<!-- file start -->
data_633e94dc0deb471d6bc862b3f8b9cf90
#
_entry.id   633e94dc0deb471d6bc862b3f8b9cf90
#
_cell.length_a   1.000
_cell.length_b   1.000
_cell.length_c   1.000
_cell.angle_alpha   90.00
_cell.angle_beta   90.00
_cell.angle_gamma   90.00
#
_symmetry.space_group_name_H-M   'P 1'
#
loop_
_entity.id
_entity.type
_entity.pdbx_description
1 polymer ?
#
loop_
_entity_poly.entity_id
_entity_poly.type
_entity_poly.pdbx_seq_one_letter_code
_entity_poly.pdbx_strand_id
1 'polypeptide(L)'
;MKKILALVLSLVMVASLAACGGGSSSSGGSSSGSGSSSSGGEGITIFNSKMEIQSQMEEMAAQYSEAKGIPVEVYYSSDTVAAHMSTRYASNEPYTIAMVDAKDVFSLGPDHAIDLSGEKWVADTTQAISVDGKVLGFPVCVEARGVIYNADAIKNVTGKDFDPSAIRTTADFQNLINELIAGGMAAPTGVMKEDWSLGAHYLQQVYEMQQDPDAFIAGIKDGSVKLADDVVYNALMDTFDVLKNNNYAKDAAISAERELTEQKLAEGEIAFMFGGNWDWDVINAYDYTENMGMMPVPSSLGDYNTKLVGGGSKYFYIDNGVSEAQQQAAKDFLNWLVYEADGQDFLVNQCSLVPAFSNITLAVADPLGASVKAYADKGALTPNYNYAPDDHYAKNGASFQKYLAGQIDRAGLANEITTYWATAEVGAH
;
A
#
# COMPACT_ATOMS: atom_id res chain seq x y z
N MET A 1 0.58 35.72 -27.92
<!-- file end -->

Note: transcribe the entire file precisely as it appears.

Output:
data_633e94dc0deb471d6bc862b3f8b9cf90
#
_entry.id   633e94dc0deb471d6bc862b3f8b9cf90
#
_cell.length_a   1.000
_cell.length_b   1.000
_cell.length_c   1.000
_cell.angle_alpha   90.00
_cell.angle_beta   90.00
_cell.angle_gamma   90.00
#
_symmetry.space_group_name_H-M   'P 1'
#
loop_
_entity.id
_entity.type
_entity.pdbx_description
1 polymer ?
#
loop_
_entity_poly.entity_id
_entity_poly.type
_entity_poly.pdbx_seq_one_letter_code
_entity_poly.pdbx_strand_id
1 'polypeptide(L)'
;MKKILALVLSLVMVASLAACGGGSSSSGGSSSGSGSSSSGGEGITIFNSKMEIQSQMEEMAAQYSEAKGIPVEVYYSSDTVAAHMSTRYASNEPYTIAMVDAKDVFSLGPDHAIDLSGEKWVADTTQAISVDGKVLGFPVCVEARGVIYNADAIKNVTGKDFDPSAIRTTADFQNLINELIAGGMAAPTGVMKEDWSLGAHYLQQVYEMQQDPDAFIAGIKDGSVKLADDVVYNALMDTFDVLKNNNYAKDAAISAERELTEQKLAEGEIAFMFGGNWDWDVINAYDYTENMGMMPVPSSLGDYNTKLVGGGSKYFYIDNGVSEAQQQAAKDFLNWLVYEADGQDFLVNQCSLVPAFSNITLAVADPLGASVKAYADKGALTPNYNYAPDDHYAKNGASFQKYLAGQIDRAGLANEITTYWATAEVGAH
;
A
#
# COMPACT_ATOMS: atom_id res chain seq x y z
N MET A 1 0.58 35.72 -27.92